I was lucky to meet and make friends with Vladimir Salamandra. He was a chief operating officer at the State Bank of the Russian Soviet Federative Socialist Republic at that time. Vladimir provided us with an opportunity to convert any amount of money into cash (which was an essential possibility for the moment) and to get nearly any loan we would need.

So, thanks to all of these components: the startup capital (made on my wife's house sale), the talented team (Grigor, Vadim, the guys from MIPT), access to banks (Vladimir Salamandra), non-competitive conditions in the market, we could start a business in nearly any area.

It is what we actually did.

By late 1989 “CV Prolog” helped us to make decent money for that time. As a result we bought cars, improved our living conditions a lot, got freedom of movement around the world required for our business and, what is most important, we got the opportunity to deliver extensive projects.

In 1989 and 1990 the Council of Ministers of the USSR issued the decrees on international joint ventures (between Soviet and foreign companies), joint-stock companies (AO) and limited liability companies (OOO).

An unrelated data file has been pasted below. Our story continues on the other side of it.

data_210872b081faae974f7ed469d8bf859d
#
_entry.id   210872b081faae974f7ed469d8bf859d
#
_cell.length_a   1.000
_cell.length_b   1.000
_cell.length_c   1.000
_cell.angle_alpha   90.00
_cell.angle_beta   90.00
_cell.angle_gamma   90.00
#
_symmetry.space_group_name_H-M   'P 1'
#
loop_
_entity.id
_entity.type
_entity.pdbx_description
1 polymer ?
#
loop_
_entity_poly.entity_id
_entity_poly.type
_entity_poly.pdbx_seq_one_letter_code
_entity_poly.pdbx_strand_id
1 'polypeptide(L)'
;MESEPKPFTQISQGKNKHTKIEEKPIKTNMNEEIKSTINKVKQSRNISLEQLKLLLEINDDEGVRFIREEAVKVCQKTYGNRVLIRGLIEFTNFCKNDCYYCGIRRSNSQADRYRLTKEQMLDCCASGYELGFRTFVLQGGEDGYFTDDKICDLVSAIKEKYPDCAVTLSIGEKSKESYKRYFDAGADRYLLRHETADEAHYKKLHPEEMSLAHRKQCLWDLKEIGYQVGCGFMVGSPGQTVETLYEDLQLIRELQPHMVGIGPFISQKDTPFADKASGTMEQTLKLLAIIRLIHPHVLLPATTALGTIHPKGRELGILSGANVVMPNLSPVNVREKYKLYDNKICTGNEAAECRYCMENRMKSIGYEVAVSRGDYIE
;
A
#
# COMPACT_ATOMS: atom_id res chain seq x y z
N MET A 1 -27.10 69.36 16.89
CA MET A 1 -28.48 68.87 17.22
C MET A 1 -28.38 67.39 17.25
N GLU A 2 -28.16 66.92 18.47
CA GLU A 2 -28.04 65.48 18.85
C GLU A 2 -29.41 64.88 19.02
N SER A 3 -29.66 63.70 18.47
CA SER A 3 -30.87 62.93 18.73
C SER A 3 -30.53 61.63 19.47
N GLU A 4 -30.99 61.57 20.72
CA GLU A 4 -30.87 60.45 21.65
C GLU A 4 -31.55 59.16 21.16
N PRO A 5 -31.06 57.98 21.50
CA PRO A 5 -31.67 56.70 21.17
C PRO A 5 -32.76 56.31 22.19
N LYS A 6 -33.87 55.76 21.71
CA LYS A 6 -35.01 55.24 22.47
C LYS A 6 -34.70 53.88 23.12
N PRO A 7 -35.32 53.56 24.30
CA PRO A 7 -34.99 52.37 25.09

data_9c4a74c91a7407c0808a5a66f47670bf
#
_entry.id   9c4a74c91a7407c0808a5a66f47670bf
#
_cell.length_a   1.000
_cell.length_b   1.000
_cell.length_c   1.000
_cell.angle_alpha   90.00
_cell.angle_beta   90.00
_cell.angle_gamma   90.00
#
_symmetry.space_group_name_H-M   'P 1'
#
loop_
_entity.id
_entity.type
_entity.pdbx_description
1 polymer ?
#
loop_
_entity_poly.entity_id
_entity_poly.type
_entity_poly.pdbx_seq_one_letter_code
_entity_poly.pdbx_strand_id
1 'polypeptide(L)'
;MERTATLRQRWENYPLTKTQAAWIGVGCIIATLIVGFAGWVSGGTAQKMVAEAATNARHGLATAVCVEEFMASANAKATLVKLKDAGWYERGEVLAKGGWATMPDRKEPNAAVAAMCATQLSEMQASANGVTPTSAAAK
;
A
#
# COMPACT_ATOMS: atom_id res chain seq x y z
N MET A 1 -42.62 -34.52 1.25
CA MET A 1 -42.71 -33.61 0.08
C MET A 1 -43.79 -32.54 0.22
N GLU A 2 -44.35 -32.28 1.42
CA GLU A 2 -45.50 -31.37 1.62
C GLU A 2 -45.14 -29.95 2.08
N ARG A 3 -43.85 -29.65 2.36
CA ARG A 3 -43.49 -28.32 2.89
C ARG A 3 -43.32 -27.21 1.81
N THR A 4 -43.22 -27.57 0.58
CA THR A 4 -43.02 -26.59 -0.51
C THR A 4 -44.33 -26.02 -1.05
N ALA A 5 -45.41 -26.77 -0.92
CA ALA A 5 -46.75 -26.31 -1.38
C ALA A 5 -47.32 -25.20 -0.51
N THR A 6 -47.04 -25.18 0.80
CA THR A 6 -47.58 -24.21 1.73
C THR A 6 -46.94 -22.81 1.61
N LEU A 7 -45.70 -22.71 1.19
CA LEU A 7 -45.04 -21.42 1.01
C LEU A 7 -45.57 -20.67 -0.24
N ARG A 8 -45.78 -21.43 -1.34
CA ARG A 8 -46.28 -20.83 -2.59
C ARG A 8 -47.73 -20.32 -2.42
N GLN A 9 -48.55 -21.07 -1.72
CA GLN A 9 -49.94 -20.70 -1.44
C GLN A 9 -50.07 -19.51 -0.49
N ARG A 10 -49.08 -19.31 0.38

We were among the first who took advantage of the opportunity to register the following companies:

Metatek Soviet-Swiss Joint Venture and

Protek Implementation Center (CV Protek).


Our shares in Protek were distributed as follows: 25% owned by Georgii Havboshin (my son Oleg' godfather), 25% belonged to Grigor Khachaturov, 25% - Vadim Yakunin and 25% were mine.I chose to focus on “Metatek” and leave “Protek” to Grigor and Vadim. Unfortunately I don't remember what happened to the shares of mine and Georgii Havboshin. As far as I remember, we've never formalized it.

Working in Prolog, Metatek and Protek companies was a very interesting period I've got an extremely useful experience from. I keep my fondest memories of all those moments.What a pity we've got out of touch.

Grigor: Do you remember your promise to write a memoir on "how Sanya (Alexander) has radically changed lives of ours (mine in particular)"? You've always been a man of your word. When are we going to see your book?

And I hope you still remember that Prolog cooperative was funded by Zina's house sale while Protek was founded on the money made by Prolog. Needless to say, Vladimir Salamandra played one of the key roles in our venture, not to take from the rest of participants' merits. Well, Grigor, I'm looking forward to your promised memoir.

@Mikhail: maybe you have no idea you did, while I have partially forgotten (shame on me) what a great role you've played in our destiny and destinies of all the above companies. As we know, many business of that time have developed on computer trading. But for your first request to get you a PC as well as the following order from you (for another lab), we would have hardly started the business. Mikhail, thanks a lot. Hats off to you.

@Zina: but for the money you made on your house (at 11, Schmidt St.) sale and your initiative to start a coop, we would have never started a business at all.

Everything is so interrelated in this life.